• Alberta Health Services – Palliative and End of Life Care – Alberta Provincial Framework 2014

What remains is the question of continual operational funding for PEOLC hospice community providers.

The Government of Alberta identified the service gaps that exist for PEOLC needs in Alberta in the Advancing Palliative and End-of-Life Care in Alberta Final Report November 2021. The report included the following recommendation:

Government, AHS, and their partners, should grow and expand community-based PEOLC services via home and community care programs and facility-based continuing care…Stand-alone hospices face challenges in maintaining sustainable operational budgets and workforce.

The Government of Alberta committed $20 million over four years to improve PEOLC by shifting from hospital to community-based care; raising awareness of how and when to access PEOLC; developing effective caregiver supports; and establishing education, training and standards for health professionals. The funds were entirely allocated as of 2022 and were not eligible for hospice societies’ operational expenses.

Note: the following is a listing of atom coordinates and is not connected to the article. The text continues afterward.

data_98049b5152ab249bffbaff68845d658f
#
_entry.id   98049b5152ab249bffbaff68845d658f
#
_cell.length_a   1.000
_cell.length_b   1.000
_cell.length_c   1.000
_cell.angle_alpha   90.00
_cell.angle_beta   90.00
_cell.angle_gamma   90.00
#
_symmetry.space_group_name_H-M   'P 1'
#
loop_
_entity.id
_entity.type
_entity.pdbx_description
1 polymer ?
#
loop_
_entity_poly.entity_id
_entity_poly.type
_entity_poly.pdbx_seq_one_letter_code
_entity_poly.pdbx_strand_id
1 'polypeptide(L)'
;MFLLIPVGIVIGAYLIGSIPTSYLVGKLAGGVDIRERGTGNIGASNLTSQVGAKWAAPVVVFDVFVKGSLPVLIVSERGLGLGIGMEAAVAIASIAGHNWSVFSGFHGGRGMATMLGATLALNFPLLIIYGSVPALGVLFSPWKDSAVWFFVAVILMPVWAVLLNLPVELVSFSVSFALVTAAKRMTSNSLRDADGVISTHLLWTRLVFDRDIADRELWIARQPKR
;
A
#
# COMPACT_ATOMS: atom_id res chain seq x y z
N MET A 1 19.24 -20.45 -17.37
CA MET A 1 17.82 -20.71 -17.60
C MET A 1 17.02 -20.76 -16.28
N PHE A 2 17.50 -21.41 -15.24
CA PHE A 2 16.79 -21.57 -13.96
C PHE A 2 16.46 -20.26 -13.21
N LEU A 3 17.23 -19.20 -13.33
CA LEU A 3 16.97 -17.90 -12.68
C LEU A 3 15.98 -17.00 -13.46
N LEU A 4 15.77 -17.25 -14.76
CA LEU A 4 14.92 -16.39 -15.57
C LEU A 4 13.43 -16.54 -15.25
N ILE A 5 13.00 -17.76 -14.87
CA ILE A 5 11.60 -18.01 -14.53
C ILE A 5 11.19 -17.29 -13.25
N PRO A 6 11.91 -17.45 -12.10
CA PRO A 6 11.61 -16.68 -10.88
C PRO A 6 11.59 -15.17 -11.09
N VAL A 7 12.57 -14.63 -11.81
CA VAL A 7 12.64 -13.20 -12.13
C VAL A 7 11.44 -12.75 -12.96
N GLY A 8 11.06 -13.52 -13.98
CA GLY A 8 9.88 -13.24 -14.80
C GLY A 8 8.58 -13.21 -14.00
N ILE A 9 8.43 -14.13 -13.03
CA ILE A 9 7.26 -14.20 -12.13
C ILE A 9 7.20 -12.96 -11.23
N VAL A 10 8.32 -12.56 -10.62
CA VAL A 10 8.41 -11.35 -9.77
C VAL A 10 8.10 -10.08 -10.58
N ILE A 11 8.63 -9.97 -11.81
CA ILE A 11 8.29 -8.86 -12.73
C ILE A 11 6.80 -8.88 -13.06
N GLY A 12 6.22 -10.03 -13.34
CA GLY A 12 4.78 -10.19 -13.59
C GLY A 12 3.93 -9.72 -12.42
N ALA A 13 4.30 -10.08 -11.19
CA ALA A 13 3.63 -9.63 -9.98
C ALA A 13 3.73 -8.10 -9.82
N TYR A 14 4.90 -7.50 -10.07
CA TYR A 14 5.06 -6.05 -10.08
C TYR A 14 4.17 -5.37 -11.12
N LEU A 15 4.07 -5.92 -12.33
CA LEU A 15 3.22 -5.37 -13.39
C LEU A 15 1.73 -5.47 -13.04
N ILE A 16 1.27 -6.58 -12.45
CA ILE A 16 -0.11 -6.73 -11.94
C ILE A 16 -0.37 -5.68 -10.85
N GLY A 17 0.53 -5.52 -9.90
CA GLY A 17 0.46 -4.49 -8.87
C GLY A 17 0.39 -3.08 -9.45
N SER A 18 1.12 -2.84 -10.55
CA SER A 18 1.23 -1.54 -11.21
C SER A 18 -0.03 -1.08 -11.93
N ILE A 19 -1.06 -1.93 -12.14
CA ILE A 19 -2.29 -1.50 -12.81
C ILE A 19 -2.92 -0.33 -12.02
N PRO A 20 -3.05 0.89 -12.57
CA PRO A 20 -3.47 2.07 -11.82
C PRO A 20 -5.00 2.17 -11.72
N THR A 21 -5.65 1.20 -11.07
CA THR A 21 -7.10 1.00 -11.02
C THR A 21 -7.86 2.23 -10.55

Non-profit hospice societies who are already operating in communities and working towards expanding these important services in Alberta have been left in budget purgatory. They are actively working towards a priority identified by the Government of Alberta, but reliant on fundraising for operational funding.

Correcting the disparity between the funding available to patients who choose to receive PEOLC in-home versus in a hospice suite is an immediate solution that could address these challenges while the economic analysis of reallocating health care financial resources in accordance with the shift from hospital to community-based hospice care is completed.

Municipalities must advocate for the allocation of financial resources to these valuable supports and services provided in their communities.

RMA Background:

RMA has no active resolutions directly related to this issue.

Government Response:

Alberta Health Services

As announced in the Government of Alberta’s 2023-26 Budget and Fiscal Plan, Alberta Health has provided AHS with funding to begin transformation of the continuing care system, which includes the addition of 25 net new community hospice beds across the province over 3 years.